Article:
Sernova recruits first subjects for its Cell PouchTM diabetes clinical trial

People living with type 1 diabetes (T1D) are dependent on insulin therapy to keep their blood sugar levels from rising too high, which can lead to long-term complications, such as kidney and heart failure. As this can be an imperfect treatment, researchers have been experimenting with islet transplantation – the transfer of insulin-producing cells from a donor’s pancreas to a person with type 1 diabetes (T1D) – as a promising therapy that would eliminate the need for insulin injections.

Since 2016, JDRF and Sernova Corp., a clinical-stage regenerative medicine company, have been collaborating on innovative technology to treat hypoglycaemia (low sugar) unawareness in patients with severe T1D. An alternative to drugs, cell pouch technologies involve implantable medical devices that form a highly vascularized environment in the body for the housing, function and long-term survival of therapeutic cells, which release proteins or hormones to treat chronic diseases like T1D.

Recently, Sernova announced the enrollment of the first three of seven subjects in its US-based Phase I/II trial of Sernova’s Cell Pouch™ for clinical islet transplantation. Study subjects will receive Sernova’s Cell Pouches, including a small sentinel device implanted under the skin. Following a defined period to allow for the development of vascularized tissue chambers, immunosuppression will be administered along with a dose of purified islets.

The primary goal of the study is to demonstrate safety and tolerability of islet transplantation into the Cell Pouch among participants with hypoglycemia unawareness. The secondary goal is to assess the device’s efficacy in reducing severe hypoglycemic events and ensuring the survival of islets following transplant.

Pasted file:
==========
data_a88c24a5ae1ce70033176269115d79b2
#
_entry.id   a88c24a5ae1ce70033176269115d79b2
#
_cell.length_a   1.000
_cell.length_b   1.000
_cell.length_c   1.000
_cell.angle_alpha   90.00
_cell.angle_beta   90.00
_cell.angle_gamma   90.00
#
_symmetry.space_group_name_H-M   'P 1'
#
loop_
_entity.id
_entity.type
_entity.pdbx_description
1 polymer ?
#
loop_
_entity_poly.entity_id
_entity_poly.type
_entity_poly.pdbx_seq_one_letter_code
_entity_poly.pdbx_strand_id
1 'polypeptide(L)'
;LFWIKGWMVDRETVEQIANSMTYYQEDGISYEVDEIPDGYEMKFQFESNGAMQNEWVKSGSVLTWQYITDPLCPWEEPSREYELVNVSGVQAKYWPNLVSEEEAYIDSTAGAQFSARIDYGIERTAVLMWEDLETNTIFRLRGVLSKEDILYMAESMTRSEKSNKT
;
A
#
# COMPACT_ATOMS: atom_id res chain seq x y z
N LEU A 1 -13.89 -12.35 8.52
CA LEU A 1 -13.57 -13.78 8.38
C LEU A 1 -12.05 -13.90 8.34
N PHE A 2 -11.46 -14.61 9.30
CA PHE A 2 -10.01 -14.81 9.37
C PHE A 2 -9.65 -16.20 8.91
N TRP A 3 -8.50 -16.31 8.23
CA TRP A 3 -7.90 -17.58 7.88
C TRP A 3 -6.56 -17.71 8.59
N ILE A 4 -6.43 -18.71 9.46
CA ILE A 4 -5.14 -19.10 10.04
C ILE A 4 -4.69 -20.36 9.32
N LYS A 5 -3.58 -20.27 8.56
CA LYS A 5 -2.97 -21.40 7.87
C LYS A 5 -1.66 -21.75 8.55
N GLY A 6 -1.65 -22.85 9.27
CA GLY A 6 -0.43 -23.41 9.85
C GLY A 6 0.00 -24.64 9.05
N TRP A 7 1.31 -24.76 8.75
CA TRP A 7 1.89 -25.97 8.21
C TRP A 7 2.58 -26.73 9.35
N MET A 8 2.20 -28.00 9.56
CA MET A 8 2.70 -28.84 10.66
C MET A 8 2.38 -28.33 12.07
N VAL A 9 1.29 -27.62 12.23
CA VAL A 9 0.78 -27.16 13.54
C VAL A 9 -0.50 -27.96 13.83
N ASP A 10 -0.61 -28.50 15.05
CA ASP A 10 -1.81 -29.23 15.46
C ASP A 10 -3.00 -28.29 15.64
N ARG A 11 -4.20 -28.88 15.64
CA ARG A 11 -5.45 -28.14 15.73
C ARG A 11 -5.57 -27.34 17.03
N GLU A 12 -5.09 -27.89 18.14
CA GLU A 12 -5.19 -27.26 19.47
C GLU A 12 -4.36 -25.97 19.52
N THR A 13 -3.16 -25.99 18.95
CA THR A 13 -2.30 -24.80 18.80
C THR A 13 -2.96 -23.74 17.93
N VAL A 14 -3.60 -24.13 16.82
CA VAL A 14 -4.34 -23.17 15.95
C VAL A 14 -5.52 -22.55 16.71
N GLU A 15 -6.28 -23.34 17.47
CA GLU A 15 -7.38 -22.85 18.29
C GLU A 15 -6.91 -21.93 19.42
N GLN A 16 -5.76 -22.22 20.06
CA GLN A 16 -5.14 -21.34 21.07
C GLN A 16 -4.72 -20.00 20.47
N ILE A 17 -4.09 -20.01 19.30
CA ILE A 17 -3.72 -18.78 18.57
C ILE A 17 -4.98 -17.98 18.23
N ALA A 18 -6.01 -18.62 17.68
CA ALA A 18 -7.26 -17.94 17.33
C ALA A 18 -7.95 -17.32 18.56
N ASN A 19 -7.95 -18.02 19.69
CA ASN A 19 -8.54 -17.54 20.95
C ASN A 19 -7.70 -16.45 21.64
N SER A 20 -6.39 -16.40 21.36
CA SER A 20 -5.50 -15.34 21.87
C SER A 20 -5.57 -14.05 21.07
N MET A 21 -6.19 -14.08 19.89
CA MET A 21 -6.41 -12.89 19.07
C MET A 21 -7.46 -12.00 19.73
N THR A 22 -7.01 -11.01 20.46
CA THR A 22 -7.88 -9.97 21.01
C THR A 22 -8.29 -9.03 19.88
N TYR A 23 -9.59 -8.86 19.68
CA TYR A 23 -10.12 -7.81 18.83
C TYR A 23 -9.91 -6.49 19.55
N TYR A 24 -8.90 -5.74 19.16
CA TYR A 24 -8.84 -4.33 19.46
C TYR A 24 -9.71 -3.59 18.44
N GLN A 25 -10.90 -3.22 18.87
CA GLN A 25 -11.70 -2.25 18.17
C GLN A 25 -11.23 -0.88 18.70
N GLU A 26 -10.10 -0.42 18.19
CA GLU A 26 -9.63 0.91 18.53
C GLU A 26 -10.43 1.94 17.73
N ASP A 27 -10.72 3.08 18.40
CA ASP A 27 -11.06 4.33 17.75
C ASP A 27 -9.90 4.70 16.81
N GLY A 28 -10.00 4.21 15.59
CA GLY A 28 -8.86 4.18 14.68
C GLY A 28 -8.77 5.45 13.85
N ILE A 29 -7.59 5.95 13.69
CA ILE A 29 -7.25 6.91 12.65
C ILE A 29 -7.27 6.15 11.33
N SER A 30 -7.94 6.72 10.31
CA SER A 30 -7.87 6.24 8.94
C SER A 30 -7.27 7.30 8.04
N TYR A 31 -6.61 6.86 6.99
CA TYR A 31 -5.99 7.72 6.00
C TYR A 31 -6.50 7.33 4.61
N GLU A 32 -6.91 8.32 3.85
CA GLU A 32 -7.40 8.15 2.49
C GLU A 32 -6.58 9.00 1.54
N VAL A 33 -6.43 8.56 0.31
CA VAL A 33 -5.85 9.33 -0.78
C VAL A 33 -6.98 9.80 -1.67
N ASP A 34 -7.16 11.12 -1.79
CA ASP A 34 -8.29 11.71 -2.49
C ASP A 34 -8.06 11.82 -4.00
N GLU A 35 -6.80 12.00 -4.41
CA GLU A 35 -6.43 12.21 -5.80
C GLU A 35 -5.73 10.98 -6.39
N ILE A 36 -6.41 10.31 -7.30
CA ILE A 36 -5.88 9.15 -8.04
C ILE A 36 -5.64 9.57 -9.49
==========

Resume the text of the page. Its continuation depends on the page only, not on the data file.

Sernova is expecting to report preliminary safety data from this landmark clinical study in the first half of 2019 and preliminary efficacy data in the second half of 2019.

Through advances in encapsulated cell therapies, researchers hope to reduce the burden of T1D by addressing many of the shortcomings and challenges of current insulin therapy, while significantly increasing the quality of life of people with the disease.

For more information on enrollment and recruitment details, please visit or contact (773) 702-2504.

For more informative articles on health and type 1 diabetes, visit our JDRF Blog

#AccessForAll: We’re demanding affordable and accessible coverage for everyone living with type 1 diabetes


By Patrick Tohill, Government Relations Director at JDRF Canada

JDRF is excited to be launching our new Access for All campaign this week to urge provincial and territorial governments, insurers and employers to help make life-changing technologies such as continuous glucose monitoring (CGM) and flash glucose monitoring (FGM) affordable and accessible for Canadians with type 1 diabetes.

When it comes to managing T1D, the two most important aspects of diabetes care are the administration of insulin (by pump or multiple daily injections) and maintaining a constant and accurate measurement of blood sugar. Advanced glucose monitoring technologies, such as CGM and FGM, significantly improve the ability of those with type 1 to maintain a constant and accurate measurement of blood sugar, regardless of whether insulin is delivered via an insulin pump or multiple daily injections.

They take much of the guesswork out of blood sugar management, by providing users a more complete picture as to what’s happening with their blood sugar over the course of the day. With traditional “finger-stick” blood testing, many daily highs and lows were missed. The ability to track and understand how one’s blood sugar may “go low” at a certain point each day or “go high” at another helps people with T1D adjust their diet and routine so they can avoid highs and lows that might send them to a clinic, a hospital emergency room…or worse.

More data leads to better decision making and evidence shows that these devices can help lower overall blood glucose (HbA1C) as well as help users spend more time in target range. So, in addition to keeping people out of the hospital, advanced glucose monitoring devices may be expected to significantly reduce the probability of long-term complications such heart attack, stroke and nerve damage, long-term complications that are extremely costly to taxpayers and absolutely devastating for the individual and those who love them.